Timely tips for your garden!
Your Community Gardening Newsletter
May 2020 Volume 8 Number 5
Keep gardening, but do it SAFELY
Gardening is a great way to get exercise, fresh air, connect with nature, and relieve stress. Let's Grow Akron notes that "Social distancing while gardening is a great way to stay connected with your neighbors and community in a safe way while contributing to our local food supply." Just be sure to wear masks and gloves, avoid sharing tools, wash your hands, avoid touching your face with unwashed hands, and stay home if you are feeling sick. Also, avoid touching communal surfaces. This includes railings, doorknobs, handles, and other frequently used areas of garden sites. If you touch these surfaces, wash your hands and/or use hand sanitizer immediately.
Upcoming Events
Saturday, May 2, 2020
World Naked Gardening Day! The title pretty much says it all. This year is the 16th annual! Just be sure to use sunscreen and insect repellent, maintain your social distance, and you still should wear a mask! .  

Saturday May 9, 2020
On Western reserve PBS at 7:00 am the GardenSMART program will have community gardeners discussing healthy foods and how to grow them.

All other events have been postponed until further notice.
The Summit County Master Gardeners annual Tour of Gardens for 2020 has been CANCELLED.
In light of the on-going COVID-19 crisis, the Summit County Master Gardeners Volunteers have made the decision to cancel the 2020 Tour of Gardens. This decision was difficult to make but necessary at this time. We anticipate being able to offer a tour in 2021 when all of us hope to be able to come together again to celebrate and recognize outstanding gardens in Summit County and the gardeners who create and love them.
Veggie Garden Coffee Chats have gone VIRTUAL
Coffee chats are being hosted on Zoom on Friday mornings at 10:00. Check out our website for links. Pre-registration is required. BYOCoffee!!
Online Courses from Penn State--Free through May 10th!!
Penn State is offering FREE online courses through May 10th. Click HERE to see the selection.
Were you looking for something to do?
  • Generally, corn can be direct seeded any time after the 2nd week of May
  • Harden off any transplants to be planted later in the garden
  • After May 20th (normally last frost date), plant starts of tomatoes, peppers and eggplants, and direct seed beans, squash, melons, potatoes and cucumbers--but watch the weather!!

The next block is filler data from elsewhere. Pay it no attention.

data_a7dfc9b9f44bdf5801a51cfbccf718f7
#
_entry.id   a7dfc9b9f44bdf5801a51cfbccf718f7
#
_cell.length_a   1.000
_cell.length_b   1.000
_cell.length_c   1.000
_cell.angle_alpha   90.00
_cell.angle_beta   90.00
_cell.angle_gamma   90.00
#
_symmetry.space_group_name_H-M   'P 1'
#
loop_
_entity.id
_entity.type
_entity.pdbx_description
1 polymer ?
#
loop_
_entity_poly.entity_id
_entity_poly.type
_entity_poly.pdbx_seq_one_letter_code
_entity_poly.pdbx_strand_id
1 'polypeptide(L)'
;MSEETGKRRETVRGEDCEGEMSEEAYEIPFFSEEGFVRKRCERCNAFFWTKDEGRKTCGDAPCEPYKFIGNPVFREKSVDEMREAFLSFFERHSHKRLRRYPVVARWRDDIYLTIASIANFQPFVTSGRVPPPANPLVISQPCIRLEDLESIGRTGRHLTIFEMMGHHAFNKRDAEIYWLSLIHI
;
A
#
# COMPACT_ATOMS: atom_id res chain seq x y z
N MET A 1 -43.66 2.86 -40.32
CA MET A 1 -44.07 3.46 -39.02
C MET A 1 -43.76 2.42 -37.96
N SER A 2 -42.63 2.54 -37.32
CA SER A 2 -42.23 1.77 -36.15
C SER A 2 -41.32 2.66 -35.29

• Harvest rhubarb, spinach, lettuce, radishes, scallions and asparagus
  • Plant seeds for your 2nd or 3rd planting of any cold weather crops
  • Thin seedlings, as needed
  • For succession plantings, plant warm season crops where cool season crops have been harvested
  • Also for succession planting buy seeds now to sow later for a fall harvest.
  • Mulch around plants and in rows to keep soil moist and reduce soil compaction
  • Monitor crops for insect and disease problems regularly
  • Erect plant supports, as needed
  • Revel in the sprouting and blooming of nature! 
The Master Gardener Hotline is Closed until further notice BUT you can email your questions to mgsummitcounty@gmail.com
You can call our Horticulture Hotline to ask a garden-related question and get advice from our experts.
Just call 330-928-GROW (4769) 
Hotline Hours: Tuesday: 9:00 am - noon, March through October
You can also get Master Gardener advice online anytime by submitting questions at   Ask a Master Gardener
Interested in starting a vegetable garden?
There has been increased interest in vegetable gardening in the last month. Let's Grow Akron and OSU Extension have created this resource sheet to help you get started.  Click here . The Summit County Master Gardener Volunteers have provided additional info.  Click here
How much to plant?
Pam Bennett, the state Master Gardener Coordinator for Ohio offered the following  estimated yields for 10 popular vegetables in an article in Ohio Gardener Magazine:
  • Tomatoes: 1 plant yields 5 pounds.
  • Lettuce: 8 plants yield 1 salad per person per week.
  • Beets: 1 plant is a 1/4 pound root.
  • Cucumbers: 1 plant yields 5 pounds.
  • Zucchini: 1 plant yields 10 pounds.
  • Bush Beans: 1/4 pound of seed produces 12 1/2 pounds of beans.
  • Peas: 1/4 pound of seed produces 10 pounds of pea pods.
  • Corn: 1 or 2 ears per plant; 2 oz. of seed plants a 50 foot row and yields 50 ears.
  • Potatoes: 5 pounds of seed potatoes yields 50 pounds.
  • Peppers: 1 plant yields 5 pounds.
Seeds or Plants?
Which to use?
  • Seeds are cheaper. 
  • Plants can be quicker.  
  • And some crops are better grown one way than the other.
  • Use plants for tomatoes, peppers, eggplant, cabbage, and broccoli.